Safety Training Your Child: Why It’s Important and What You Need to Know

This post has been weighing on my mind and heart for a long time now, as it was spurred by a few incidents with my own child. As a social worker, issues of child safety and protection are part of my regular discourse. I wish with all my heart that there was no need for this post. That I was just a crazy overbearing social worker mom that always saw the worst in situations. Unfortunately, there have been two separate incidents with my son that have spurred this post (for his privacy and others I will not be sharing them – but they were upsetting and issues of child safety when he was not in our care), that reinforced the need to continue doing with him what I have always been doing – and will continue to. It is never too young to start having very basic conversations with kids.

  • Trust Your Gut: If it doesn’t feel right, it probably isn’t. Trust yourself and how you are feeling and teach this to your child as well – if a situation makes them feel funny, they should get away from it.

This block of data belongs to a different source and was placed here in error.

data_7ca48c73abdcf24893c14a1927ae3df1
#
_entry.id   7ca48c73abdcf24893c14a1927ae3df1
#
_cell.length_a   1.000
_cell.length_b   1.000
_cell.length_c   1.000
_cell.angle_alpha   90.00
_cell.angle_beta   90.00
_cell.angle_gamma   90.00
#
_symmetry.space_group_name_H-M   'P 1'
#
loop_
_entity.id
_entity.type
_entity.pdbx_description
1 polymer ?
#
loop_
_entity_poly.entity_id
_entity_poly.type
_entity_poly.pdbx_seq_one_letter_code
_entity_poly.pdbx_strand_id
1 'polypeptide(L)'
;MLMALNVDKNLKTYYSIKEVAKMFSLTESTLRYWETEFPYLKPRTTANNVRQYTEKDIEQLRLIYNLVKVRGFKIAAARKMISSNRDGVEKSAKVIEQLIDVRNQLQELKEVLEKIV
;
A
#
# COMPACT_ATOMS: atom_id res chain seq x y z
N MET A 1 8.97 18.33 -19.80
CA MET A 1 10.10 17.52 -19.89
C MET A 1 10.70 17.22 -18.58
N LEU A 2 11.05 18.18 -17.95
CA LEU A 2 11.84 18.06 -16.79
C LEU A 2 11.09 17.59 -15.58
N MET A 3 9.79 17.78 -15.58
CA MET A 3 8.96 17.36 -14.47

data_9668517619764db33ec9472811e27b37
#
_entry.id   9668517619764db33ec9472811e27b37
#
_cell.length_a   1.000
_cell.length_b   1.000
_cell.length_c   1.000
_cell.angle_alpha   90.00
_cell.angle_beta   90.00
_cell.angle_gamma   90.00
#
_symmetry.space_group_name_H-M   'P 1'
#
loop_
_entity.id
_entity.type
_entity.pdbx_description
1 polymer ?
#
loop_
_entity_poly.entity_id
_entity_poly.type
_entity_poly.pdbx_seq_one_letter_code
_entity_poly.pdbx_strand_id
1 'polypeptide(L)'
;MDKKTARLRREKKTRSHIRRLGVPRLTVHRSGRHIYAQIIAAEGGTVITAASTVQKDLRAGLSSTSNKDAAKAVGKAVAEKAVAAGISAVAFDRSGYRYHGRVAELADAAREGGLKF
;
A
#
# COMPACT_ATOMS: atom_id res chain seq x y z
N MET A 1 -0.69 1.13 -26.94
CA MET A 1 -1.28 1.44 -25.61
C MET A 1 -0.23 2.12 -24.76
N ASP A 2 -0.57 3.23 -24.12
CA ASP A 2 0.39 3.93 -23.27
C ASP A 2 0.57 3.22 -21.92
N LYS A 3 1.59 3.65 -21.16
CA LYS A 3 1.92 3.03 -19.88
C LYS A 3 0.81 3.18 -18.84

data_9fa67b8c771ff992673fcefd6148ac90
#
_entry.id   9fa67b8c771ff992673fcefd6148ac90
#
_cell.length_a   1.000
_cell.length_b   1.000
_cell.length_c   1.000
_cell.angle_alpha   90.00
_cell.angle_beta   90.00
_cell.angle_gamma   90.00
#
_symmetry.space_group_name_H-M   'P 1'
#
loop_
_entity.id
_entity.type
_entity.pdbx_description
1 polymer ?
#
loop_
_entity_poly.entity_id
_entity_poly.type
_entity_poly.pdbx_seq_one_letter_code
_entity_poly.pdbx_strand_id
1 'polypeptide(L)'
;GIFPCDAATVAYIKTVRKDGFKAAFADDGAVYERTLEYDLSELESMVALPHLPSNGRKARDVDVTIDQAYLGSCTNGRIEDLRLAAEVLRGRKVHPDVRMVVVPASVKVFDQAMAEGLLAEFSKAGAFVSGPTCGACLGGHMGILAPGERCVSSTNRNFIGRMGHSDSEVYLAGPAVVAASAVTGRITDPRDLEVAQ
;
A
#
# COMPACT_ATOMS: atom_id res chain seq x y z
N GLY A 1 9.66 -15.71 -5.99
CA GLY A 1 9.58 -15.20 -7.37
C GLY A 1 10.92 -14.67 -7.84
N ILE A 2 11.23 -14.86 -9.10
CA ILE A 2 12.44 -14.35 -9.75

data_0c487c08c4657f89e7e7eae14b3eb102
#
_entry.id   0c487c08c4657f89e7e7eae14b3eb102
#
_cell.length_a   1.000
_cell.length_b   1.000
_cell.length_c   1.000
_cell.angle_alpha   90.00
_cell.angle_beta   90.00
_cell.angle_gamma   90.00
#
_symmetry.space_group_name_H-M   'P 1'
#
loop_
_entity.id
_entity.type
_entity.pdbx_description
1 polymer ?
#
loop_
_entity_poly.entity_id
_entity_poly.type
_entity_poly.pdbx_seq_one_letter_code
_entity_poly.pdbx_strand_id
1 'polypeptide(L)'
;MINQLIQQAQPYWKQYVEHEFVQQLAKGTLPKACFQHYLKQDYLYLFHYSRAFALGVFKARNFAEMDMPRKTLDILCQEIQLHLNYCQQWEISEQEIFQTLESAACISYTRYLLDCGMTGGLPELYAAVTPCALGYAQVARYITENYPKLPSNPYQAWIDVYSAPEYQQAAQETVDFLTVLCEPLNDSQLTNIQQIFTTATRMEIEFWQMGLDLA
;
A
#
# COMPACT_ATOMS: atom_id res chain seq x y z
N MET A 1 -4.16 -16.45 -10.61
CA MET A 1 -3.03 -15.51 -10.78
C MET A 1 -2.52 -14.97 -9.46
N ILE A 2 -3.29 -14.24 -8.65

• Concerns are Real – they are there for a reason. I don’t mean to create fear, but there are very real and scary threats out there. I hear from other moms that they don’t want to talk to their kids in case they scare them. My standard response is that I would rather instill a little fear along with the knowledge to protect themselves.
  • You Have the Right to Question Things (and you should). Never take anything for granted. Don’t ever assume that everyone else is looking out for your child the way you would. I learned this the hard way. I assumed that when he was in someone else’s care, he would always be safe and didn’t question some of the protocols and standards. I failed in this regard. Make your voice heard, even if you think you’re becoming ‘that parent.’ I’m pretty sure I’m THAT parent now..and I’m okay with it. At least I know my son is safe.
  • Safety Train Your Child…again and again and again: This is one of those things that can easily be forgotten and be one of those things that gets put on the back burner for when you have more time, but let this be your reminder – do it today. Make the time to sit down with your kids and start the conversation. And do it regularly